Bob Dylan: American Troubadour

Donald Brown. Rowman & Littlefield, $40 (254p) ISBN 978-0-8108-8420-5
Cultural critic Brown explores the entire catalogue of Bob Dylan in tandem with the social, political, and personal events that unfolded over the course of the artist's lifetime. Emphasizing the dual history approach, the book begins by aligning Dylan's timeline with the national one. Dylan performs at the March on Washington for Jobs and Freedom, reads Joseph Conrad while recording "Blood on The Tracks," and influenced by the women in his life, moves towards religious music in the early 80s. Brown dissects almost every song on each of Dylan's albums, including the records he produced in the late 80s, which he admits represent a "nadir" for the artist. The string of in-depth, song-by-song album reviews are glued together with quick history lessons. Many writers have already explored Dylan in his historical context, including most of the great first wave of pop critics, like Ellen Willis and Greil Marcus, as well as academic historians such as Princeton's Sean Wilentz. Brown is thorough in his analysis, but Dylan may not need more of this treatment. (Jan.)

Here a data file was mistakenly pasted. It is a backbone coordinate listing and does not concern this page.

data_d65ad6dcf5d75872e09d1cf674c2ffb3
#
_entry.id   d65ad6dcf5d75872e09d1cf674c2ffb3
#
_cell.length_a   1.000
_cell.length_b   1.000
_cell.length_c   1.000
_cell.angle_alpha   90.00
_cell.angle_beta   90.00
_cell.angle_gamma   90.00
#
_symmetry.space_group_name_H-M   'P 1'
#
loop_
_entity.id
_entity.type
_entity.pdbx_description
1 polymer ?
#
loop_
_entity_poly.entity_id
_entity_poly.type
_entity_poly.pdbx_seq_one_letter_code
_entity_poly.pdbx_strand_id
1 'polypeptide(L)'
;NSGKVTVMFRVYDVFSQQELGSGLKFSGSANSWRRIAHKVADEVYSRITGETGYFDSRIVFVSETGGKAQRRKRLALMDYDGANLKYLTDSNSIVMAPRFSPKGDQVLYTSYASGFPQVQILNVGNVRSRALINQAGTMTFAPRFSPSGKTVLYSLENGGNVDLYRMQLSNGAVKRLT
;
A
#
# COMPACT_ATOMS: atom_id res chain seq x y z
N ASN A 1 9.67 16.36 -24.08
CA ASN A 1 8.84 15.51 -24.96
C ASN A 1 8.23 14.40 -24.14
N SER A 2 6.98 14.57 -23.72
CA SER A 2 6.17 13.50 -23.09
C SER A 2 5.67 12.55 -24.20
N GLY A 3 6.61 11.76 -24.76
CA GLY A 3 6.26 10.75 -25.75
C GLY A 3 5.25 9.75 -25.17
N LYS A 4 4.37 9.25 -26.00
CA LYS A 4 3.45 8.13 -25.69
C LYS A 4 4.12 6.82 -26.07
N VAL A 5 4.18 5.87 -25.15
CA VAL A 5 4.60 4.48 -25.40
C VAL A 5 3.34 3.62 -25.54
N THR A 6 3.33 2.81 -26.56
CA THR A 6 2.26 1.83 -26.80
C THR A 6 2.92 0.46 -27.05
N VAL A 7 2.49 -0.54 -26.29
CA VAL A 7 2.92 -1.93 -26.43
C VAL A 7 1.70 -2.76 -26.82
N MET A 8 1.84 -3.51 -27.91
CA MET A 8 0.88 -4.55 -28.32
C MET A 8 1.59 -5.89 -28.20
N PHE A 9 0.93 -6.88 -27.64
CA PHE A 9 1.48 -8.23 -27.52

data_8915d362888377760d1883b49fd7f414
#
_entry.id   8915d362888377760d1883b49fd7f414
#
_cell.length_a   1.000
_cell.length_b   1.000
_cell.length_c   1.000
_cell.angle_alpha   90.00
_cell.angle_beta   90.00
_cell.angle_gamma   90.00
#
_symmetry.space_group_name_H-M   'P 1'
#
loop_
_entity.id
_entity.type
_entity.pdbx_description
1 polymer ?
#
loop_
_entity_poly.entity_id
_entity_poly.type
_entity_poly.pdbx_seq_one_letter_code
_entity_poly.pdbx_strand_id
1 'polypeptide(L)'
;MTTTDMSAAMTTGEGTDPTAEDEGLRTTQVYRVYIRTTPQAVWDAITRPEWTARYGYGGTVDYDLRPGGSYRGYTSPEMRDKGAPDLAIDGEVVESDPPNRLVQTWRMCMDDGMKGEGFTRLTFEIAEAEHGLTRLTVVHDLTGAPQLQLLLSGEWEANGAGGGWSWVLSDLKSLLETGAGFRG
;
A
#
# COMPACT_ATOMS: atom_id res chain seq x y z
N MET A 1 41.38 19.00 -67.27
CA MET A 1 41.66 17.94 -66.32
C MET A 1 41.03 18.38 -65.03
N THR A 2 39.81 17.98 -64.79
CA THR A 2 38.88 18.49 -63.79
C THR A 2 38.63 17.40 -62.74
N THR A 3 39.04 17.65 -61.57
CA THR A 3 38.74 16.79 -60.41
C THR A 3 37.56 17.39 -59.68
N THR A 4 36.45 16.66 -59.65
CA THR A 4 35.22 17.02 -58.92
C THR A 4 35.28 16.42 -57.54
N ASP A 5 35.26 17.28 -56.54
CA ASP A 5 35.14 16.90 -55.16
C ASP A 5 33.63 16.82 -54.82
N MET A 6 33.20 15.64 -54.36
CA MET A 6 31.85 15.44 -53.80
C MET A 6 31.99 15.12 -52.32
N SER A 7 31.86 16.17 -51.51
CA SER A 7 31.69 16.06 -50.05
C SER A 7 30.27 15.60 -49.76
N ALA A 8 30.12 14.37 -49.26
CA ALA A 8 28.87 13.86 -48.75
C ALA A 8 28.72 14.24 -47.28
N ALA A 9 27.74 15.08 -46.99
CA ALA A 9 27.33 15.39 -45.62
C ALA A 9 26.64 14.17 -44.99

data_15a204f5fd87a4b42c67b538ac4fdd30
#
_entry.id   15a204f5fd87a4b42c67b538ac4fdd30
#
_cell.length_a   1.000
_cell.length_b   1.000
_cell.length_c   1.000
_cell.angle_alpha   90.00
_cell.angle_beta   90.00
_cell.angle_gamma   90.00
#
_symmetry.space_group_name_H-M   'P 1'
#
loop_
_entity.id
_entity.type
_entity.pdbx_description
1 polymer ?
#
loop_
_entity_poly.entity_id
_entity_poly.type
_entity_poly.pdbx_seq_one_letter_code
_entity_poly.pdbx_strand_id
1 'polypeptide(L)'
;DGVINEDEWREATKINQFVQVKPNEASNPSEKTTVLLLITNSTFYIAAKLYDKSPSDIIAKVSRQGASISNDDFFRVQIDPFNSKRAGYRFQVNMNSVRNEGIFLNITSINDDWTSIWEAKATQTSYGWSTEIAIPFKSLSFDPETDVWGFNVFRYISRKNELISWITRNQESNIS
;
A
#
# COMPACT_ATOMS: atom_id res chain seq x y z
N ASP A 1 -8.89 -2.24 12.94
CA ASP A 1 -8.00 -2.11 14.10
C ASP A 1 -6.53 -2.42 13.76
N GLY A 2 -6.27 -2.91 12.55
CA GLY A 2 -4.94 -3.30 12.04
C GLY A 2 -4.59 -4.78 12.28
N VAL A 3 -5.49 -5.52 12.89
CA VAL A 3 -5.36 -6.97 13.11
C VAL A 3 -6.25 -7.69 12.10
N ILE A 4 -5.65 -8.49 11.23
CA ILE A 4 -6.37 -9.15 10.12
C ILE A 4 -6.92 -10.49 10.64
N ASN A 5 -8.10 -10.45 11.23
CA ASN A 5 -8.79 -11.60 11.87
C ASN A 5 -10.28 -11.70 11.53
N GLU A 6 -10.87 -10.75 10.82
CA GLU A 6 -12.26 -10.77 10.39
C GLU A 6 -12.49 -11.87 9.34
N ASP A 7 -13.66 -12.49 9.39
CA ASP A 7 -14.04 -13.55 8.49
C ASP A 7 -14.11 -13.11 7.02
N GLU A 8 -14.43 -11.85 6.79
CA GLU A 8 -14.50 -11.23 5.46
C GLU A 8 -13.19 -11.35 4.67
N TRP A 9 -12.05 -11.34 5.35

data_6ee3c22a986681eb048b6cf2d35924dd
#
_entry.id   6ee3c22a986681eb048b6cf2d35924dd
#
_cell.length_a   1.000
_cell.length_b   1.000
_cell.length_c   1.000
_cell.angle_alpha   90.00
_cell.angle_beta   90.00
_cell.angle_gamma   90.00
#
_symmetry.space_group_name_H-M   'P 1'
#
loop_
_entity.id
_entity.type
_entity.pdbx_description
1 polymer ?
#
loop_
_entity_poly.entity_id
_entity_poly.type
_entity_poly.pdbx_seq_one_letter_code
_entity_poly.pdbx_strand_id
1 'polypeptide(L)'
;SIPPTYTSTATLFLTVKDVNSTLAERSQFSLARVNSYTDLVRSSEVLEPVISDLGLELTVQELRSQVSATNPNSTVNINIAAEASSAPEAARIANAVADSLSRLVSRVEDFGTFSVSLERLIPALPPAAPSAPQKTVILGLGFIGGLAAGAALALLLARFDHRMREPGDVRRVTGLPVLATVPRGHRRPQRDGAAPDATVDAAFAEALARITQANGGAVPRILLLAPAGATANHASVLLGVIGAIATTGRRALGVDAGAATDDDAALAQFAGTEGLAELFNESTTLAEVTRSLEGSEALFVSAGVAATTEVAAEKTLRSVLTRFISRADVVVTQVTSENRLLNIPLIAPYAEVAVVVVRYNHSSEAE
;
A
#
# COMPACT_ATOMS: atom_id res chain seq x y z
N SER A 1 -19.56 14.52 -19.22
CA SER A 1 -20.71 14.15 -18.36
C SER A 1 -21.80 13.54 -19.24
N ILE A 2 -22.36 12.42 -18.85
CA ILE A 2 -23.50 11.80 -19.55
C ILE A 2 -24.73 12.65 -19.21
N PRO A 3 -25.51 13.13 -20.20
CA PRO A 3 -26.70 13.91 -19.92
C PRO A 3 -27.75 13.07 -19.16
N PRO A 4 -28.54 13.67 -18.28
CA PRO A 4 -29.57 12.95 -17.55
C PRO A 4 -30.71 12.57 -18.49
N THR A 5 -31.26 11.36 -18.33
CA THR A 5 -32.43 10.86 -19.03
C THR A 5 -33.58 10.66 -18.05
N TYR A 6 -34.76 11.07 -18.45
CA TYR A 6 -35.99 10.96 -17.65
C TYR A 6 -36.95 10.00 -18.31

Reviewed on: 12/09/2013
Release date: 01/01/2014
Open Ebook - 308 pages - 978-0-8108-8421-2
Paperback - 308 pages - 978-1-4422-7953-7
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